When you integrate the equipment and software that deliver the unique abilities of DigiLine, you can start working smarter. (Taking full advantage of ISDN technology may necessitate software and computer purchases and/or upgrades.)

Physicians in different hospitals can use DigiLine Service to consult on a medical case, complete with digitized X-rays.

Financial planners, bankers and investment advisors thrive on information. DigiLine Service can help them search remote databases much faster than using modems over standard phone lines.

To subscribe to ISDN service, call Southwestern Bell at 1-800-SWB-ISDN (1-800-792-4736). It costs $328.60 to install one ISDN line, which equates to two lines ("channels") with two telephone numbers. However, if you sign a 12-month contract the installation fee is $203.60, and if you sign a 24-month contract the installation fee drops to $78.60 per ISDN line. The cost per month is $58.00 + tax per line. Since one ISDN line can replace two of your regular telephone lines (which cost approx. $30 to $40 each a month apiece), one ISDN line is probably cheaper than maintaining two of your current telephone lines.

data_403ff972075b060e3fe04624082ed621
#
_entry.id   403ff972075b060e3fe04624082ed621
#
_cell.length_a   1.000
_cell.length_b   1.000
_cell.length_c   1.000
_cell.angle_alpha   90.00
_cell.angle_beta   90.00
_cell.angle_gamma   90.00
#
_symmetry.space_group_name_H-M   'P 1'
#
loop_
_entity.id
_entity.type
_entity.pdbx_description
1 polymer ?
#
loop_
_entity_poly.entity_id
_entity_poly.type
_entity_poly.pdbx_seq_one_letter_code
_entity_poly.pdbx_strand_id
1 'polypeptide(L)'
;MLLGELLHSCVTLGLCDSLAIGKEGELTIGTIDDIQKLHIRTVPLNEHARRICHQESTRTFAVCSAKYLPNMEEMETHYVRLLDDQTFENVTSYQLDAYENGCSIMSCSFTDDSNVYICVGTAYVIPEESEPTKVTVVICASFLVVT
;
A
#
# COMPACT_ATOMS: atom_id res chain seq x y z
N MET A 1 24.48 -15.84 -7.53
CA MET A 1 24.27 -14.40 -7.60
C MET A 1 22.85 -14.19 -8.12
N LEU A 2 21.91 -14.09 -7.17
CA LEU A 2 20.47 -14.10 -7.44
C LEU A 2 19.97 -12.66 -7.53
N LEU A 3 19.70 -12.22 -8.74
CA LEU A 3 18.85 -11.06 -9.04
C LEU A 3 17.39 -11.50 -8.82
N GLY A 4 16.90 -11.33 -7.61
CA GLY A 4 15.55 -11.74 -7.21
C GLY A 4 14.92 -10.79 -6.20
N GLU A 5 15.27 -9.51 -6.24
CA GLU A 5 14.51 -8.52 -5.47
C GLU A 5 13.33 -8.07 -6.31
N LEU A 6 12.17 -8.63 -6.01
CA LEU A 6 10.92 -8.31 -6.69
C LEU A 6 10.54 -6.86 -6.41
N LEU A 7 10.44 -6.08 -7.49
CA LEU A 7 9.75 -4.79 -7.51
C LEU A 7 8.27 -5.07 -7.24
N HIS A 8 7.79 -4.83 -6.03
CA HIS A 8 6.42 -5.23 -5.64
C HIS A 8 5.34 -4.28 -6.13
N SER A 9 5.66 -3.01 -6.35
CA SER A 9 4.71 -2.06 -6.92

If you use one channel of your ISDN line for your fax machine and analogue modem, they should both run faster because there is less "noise" on an ISDN line so data transmission on an ISDN line, even using analogue devices, is cleaner and therefore faster. You can use the other channel for a digital modem, digital telephone, etc.

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Created August 28, 1996
Last updated August 28, 1996